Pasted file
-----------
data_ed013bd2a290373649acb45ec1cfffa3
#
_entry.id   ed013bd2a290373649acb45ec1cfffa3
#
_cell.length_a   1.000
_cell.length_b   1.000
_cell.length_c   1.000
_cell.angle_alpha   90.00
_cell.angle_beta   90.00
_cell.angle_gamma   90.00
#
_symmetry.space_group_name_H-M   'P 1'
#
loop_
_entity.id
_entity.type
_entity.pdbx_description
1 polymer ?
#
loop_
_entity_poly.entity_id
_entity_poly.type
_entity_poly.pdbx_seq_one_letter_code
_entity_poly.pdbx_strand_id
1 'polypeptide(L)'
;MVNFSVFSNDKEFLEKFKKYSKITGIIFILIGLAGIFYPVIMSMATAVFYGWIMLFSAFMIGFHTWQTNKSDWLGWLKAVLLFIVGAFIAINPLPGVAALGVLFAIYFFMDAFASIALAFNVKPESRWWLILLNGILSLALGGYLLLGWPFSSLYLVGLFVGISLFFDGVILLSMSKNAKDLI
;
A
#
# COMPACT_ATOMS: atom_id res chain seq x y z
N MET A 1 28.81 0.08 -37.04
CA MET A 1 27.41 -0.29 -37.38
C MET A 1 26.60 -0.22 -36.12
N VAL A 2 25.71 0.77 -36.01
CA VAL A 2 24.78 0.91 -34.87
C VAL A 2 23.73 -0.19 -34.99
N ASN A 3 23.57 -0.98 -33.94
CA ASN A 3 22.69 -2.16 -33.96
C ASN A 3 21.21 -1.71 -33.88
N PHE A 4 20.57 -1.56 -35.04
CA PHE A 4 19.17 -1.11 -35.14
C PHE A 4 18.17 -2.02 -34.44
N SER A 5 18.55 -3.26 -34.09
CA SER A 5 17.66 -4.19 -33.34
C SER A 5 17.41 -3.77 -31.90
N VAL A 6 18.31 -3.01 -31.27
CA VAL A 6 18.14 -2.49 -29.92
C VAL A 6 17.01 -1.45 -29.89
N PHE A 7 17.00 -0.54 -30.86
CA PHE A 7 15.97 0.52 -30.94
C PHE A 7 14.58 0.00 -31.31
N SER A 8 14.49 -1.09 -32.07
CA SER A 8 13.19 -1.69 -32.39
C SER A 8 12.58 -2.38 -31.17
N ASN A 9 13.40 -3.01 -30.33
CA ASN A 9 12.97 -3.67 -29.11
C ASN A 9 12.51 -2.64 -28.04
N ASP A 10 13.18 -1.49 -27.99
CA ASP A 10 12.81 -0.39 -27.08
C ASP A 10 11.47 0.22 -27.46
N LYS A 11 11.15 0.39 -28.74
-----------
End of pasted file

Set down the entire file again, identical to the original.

data_ed013bd2a290373649acb45ec1cfffa3
#
_entry.id   ed013bd2a290373649acb45ec1cfffa3
#
_cell.length_a   1.000
_cell.length_b   1.000
_cell.length_c   1.000
_cell.angle_alpha   90.00
_cell.angle_beta   90.00
_cell.angle_gamma   90.00
#
_symmetry.space_group_name_H-M   'P 1'
#
loop_
_entity.id
_entity.type
_entity.pdbx_description
1 polymer ?
#
loop_
_entity_poly.entity_id
_entity_poly.type
_entity_poly.pdbx_seq_one_letter_code
_entity_poly.pdbx_strand_id
1 'polypeptide(L)'
;MVNFSVFSNDKEFLEKFKKYSKITGIIFILIGLAGIFYPVIMSMATAVFYGWIMLFSAFMIGFHTWQTNKSDWLGWLKAVLLFIVGAFIAINPLPGVAALGVLFAIYFFMDAFASIALAFNVKPESRWWLILLNGILSLALGGYLLLGWPFSSLYLVGLFVGISLFFDGVILLSMSKNAKDLI
;
A
#
# COMPACT_ATOMS: atom_id res chain seq x y z
N MET A 1 28.81 0.08 -37.04
CA MET A 1 27.41 -0.29 -37.38
C MET A 1 26.60 -0.22 -36.12
N VAL A 2 25.71 0.77 -36.01
CA VAL A 2 24.78 0.91 -34.87
C VAL A 2 23.73 -0.19 -34.99
N ASN A 3 23.57 -0.98 -33.94
CA ASN A 3 22.69 -2.16 -33.96
C ASN A 3 21.21 -1.71 -33.88
N PHE A 4 20.57 -1.56 -35.04
CA PHE A 4 19.17 -1.11 -35.14
C PHE A 4 18.17 -2.02 -34.44
N SER A 5 18.55 -3.26 -34.09
CA SER A 5 17.66 -4.19 -33.34
C SER A 5 17.41 -3.77 -31.90
N VAL A 6 18.31 -3.01 -31.27
CA VAL A 6 18.14 -2.49 -29.92
C VAL A 6 17.01 -1.45 -29.89
N PHE A 7 17.00 -0.54 -30.86
CA PHE A 7 15.97 0.52 -30.94
C PHE A 7 14.58 0.00 -31.31
N SER A 8 14.49 -1.09 -32.07
CA SER A 8 13.19 -1.69 -32.39
C SER A 8 12.58 -2.38 -31.17
N ASN A 9 13.40 -3.01 -30.33
CA ASN A 9 12.97 -3.67 -29.11
C ASN A 9 12.51 -2.64 -28.04
N ASP A 10 13.18 -1.49 -27.99
CA ASP A 10 12.81 -0.39 -27.08
C ASP A 10 11.47 0.22 -27.46
N LYS A 11 11.15 0.39 -28.74